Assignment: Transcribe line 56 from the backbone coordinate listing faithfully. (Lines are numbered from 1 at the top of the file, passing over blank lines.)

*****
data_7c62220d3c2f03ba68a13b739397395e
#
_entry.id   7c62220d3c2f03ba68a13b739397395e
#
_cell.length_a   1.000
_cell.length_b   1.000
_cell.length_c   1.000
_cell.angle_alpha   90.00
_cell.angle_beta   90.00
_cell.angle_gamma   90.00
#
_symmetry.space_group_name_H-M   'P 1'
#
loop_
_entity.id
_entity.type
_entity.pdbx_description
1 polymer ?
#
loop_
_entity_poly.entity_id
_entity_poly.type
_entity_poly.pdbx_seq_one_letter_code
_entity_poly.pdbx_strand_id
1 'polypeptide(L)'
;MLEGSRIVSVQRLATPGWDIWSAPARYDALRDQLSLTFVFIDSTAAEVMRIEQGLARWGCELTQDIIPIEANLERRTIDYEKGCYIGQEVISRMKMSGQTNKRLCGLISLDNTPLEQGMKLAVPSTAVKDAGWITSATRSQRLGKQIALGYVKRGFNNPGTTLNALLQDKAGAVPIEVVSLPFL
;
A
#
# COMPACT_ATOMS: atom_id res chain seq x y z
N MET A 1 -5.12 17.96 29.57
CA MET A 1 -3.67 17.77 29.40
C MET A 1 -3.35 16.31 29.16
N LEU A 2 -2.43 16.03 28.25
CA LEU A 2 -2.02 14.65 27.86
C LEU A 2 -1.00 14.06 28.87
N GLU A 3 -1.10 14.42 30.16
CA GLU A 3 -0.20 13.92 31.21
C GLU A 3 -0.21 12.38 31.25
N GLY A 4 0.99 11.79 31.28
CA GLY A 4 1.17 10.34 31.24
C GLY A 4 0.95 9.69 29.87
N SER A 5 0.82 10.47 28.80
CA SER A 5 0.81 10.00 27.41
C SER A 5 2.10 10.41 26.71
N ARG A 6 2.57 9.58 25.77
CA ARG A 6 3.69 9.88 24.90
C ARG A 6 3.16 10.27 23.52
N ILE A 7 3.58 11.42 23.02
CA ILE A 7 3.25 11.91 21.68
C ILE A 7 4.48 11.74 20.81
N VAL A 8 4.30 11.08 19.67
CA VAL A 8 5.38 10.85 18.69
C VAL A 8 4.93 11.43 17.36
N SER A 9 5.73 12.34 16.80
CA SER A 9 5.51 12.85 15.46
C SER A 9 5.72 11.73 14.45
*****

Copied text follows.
CA SER A 9 5.51 12.85 15.46